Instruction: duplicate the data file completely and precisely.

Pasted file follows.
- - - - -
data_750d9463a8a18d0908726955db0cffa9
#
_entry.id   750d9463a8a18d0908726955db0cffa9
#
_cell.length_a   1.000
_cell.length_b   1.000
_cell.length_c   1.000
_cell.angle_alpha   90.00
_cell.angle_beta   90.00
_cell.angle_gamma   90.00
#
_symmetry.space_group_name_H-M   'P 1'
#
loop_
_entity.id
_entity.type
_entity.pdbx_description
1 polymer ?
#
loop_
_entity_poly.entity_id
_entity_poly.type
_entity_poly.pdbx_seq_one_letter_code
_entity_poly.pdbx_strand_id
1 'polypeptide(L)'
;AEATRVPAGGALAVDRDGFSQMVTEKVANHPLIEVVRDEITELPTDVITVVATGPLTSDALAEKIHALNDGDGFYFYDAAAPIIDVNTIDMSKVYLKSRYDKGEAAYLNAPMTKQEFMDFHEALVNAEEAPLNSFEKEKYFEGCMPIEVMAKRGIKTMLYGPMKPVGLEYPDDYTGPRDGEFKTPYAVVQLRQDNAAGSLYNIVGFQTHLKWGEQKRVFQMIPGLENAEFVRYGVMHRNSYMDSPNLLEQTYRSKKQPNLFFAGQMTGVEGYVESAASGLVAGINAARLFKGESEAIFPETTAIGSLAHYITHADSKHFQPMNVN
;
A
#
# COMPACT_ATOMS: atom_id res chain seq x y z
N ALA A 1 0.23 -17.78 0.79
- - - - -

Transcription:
data_750d9463a8a18d0908726955db0cffa9
#
_entry.id   750d9463a8a18d0908726955db0cffa9
#
_cell.length_a   1.000
_cell.length_b   1.000
_cell.length_c   1.000
_cell.angle_alpha   90.00
_cell.angle_beta   90.00
_cell.angle_gamma   90.00
#
_symmetry.space_group_name_H-M   'P 1'
#
loop_
_entity.id
_entity.type
_entity.pdbx_description
1 polymer ?
#
loop_
_entity_poly.entity_id
_entity_poly.type
_entity_poly.pdbx_seq_one_letter_code
_entity_poly.pdbx_strand_id
1 'polypeptide(L)'
;AEATRVPAGGALAVDRDGFSQMVTEKVANHPLIEVVRDEITELPTDVITVVATGPLTSDALAEKIHALNDGDGFYFYDAAAPIIDVNTIDMSKVYLKSRYDKGEAAYLNAPMTKQEFMDFHEALVNAEEAPLNSFEKEKYFEGCMPIEVMAKRGIKTMLYGPMKPVGLEYPDDYTGPRDGEFKTPYAVVQLRQDNAAGSLYNIVGFQTHLKWGEQKRVFQMIPGLENAEFVRYGVMHRNSYMDSPNLLEQTYRSKKQPNLFFAGQMTGVEGYVESAASGLVAGINAARLFKGESEAIFPETTAIGSLAHYITHADSKHFQPMNVN
;
A
#
# COMPACT_ATOMS: atom_id res chain seq x y z
N ALA A 1 0.23 -17.78 0.79